Icing and heating injuries are techniques that have been used to aid recovery for hundreds of years. Despite this, there remains a lot of confusion as to which should be used when. Unfortunately, this is not an either-or scenario, and applying the wrong temperature to your injury could actually make things worse. In this blog, we’re going to look at how icing and heating work, and how to know which one to use.
Icing should be used only when an area has become swollen. There are a number of ways this can happen. Usually it would be a muscle that has become swollen after being overstretched, but swelling can also occur in other situations, such as after surgery or giving birth. In cases like these, using an ice pack could help.
The benefits of icing to recovery time have been debated for some time. While many believe it helps recovery by encouraging the swelling to go down, others claim that reducing the size too quickly will leave less room for blood and lymph to move around the body, slowing down the process. Either way, icing has been shown to be an effective method of relieving pain in the short-term, making the recovery process more endurable.
Icing should only be used on acute injuries that result in swelling, as the primary purpose is to reduce the heat emanating from the injured area. Using ice on chronic pain will most likely worsen the pain, although not in all cases.
The most important thing to remember about icing is that you should almost never ice your neck or back. There are many muscle knots and other trigger points in these areas that are highly likely to cause your body to overreact to the cold, resulting in more pain.
Heating is generally used for sore stiff muscles, chronic pain, and stress. While icing usually occurs after an activity, heating is done beforehand. The direct heat soothes the muscle, helping to relieve pain and reduce spams. Additionally, the heat causes the red blood vessels to dilate, which stimulates the healing process.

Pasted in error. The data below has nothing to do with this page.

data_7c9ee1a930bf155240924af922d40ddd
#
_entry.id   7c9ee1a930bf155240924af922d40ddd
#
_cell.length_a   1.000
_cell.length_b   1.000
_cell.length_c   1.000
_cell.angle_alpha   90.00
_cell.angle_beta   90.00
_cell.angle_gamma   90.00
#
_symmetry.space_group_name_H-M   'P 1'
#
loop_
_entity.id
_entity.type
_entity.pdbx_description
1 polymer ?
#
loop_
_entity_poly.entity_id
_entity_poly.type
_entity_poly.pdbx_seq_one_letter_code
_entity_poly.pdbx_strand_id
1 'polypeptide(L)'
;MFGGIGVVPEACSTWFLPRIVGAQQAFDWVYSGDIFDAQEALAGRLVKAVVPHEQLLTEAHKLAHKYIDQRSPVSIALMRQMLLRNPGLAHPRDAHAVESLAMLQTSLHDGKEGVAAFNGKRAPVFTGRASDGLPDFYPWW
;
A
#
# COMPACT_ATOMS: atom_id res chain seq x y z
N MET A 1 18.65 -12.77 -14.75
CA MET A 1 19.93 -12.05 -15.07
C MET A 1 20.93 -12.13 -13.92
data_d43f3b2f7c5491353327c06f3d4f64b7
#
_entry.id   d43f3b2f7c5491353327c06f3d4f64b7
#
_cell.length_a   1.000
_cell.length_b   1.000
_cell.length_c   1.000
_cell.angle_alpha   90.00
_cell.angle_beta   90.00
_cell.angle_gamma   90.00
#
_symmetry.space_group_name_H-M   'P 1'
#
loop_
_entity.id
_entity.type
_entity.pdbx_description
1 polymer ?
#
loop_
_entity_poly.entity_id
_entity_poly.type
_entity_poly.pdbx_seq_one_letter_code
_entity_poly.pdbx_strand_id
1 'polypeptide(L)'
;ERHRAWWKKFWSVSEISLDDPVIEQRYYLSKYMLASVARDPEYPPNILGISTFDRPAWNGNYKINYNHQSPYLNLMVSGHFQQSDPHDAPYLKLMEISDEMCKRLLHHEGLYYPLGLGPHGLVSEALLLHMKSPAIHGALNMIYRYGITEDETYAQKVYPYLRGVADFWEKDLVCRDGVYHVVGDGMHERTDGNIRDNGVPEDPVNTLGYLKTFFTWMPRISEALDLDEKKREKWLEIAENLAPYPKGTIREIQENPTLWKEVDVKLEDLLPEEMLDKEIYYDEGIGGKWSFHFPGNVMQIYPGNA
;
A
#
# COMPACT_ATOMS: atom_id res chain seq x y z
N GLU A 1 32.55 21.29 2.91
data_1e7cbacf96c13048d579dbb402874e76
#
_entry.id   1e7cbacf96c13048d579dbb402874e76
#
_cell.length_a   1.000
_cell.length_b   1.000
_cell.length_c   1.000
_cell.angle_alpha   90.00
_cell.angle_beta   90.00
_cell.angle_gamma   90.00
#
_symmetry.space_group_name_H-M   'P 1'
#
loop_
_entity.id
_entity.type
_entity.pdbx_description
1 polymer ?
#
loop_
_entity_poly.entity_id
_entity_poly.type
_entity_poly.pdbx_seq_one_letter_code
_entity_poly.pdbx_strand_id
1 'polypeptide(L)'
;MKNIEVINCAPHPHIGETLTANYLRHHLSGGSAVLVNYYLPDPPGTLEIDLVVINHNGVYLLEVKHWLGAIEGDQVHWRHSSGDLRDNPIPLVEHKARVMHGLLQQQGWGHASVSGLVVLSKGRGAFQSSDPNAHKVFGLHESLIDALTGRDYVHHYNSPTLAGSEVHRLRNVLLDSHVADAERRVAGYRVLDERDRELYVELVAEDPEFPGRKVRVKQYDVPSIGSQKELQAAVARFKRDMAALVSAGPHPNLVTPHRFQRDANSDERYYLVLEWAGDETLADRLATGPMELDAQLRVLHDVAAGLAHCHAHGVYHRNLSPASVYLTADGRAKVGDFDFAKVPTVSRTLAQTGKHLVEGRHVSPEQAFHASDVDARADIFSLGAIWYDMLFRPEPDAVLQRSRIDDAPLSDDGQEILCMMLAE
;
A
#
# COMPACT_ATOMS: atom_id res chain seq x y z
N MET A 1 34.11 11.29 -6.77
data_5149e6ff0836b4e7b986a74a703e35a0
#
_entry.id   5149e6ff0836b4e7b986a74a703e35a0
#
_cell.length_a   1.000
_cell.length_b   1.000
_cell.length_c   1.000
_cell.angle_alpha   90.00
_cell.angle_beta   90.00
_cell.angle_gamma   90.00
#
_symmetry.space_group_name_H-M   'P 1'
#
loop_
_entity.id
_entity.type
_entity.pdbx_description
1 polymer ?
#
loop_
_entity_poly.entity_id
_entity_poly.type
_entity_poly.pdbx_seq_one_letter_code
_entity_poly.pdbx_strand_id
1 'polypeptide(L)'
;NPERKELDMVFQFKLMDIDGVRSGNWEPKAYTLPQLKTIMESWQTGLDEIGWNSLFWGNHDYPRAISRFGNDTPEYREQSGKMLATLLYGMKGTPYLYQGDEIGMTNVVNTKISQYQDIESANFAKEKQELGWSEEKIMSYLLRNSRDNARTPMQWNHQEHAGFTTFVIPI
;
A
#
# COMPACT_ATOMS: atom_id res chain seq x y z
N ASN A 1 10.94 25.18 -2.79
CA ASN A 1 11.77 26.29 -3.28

Heat can also be used to help with chronic conditions such as arthritis. The heat from a heat pack can penetrate several centimetres below the skin, and so can easily reach the bone in many parts of the body. Not only does the heat sooth the bones, it encourages more blood and lymph to flow to that part of the body, which delivers nutrients and reduces pain.
When it comes to icing and heating, the general rule of thumb is that ice is for injuries and heat is for muscle, but as we have seen here, that is not always the case. Ice is almost always used for a swell after a sudden injury. Heat is usually used to loosen stiffness before the activity, so an easy way to remember which is most suitable is to simply think of “Warm up” and “Cool down”.
The final thing to remember is that you should never apply ice directly to the skin, and you should always be wary of how hot the heating pad is. If you are using a homemade heating or cooling device, be sure to wrap it in a towel before placing on the skin. If either methods feel painful, you should stop immediately.